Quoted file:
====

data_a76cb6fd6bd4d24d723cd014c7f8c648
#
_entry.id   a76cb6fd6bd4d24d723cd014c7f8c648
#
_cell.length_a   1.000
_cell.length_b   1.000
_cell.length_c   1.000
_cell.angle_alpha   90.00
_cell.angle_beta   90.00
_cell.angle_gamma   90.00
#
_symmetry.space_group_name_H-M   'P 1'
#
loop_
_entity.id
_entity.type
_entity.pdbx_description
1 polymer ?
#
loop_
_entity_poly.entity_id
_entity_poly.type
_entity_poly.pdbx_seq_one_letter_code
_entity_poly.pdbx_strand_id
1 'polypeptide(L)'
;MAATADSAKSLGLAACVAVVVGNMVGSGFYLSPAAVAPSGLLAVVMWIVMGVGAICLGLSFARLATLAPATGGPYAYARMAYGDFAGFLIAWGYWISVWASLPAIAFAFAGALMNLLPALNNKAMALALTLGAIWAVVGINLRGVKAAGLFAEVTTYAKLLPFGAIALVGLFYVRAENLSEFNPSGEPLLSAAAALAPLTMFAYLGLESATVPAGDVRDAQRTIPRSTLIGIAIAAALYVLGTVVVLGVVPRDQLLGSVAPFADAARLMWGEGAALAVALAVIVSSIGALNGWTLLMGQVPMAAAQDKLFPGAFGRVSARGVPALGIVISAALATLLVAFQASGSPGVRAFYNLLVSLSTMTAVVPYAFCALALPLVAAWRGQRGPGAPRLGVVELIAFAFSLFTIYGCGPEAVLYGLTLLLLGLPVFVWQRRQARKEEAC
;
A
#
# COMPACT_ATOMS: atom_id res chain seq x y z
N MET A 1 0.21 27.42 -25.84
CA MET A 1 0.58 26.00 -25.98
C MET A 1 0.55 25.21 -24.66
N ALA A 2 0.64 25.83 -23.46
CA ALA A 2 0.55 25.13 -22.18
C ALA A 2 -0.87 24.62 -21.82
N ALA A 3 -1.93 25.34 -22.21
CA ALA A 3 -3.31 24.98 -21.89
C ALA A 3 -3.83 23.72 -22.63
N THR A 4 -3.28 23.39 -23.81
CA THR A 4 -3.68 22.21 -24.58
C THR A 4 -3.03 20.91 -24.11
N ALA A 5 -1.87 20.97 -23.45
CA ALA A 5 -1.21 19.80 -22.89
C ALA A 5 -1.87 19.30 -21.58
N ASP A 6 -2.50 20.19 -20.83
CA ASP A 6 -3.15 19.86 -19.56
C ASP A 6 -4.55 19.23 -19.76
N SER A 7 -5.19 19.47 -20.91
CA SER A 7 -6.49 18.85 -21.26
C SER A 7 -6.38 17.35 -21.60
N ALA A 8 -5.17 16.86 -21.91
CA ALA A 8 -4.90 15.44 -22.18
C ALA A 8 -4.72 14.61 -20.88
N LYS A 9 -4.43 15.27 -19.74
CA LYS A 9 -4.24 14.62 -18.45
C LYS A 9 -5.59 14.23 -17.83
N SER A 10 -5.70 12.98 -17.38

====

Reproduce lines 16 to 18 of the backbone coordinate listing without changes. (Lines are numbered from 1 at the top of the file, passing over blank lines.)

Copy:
_entity.type
_entity.pdbx_description
1 polymer ?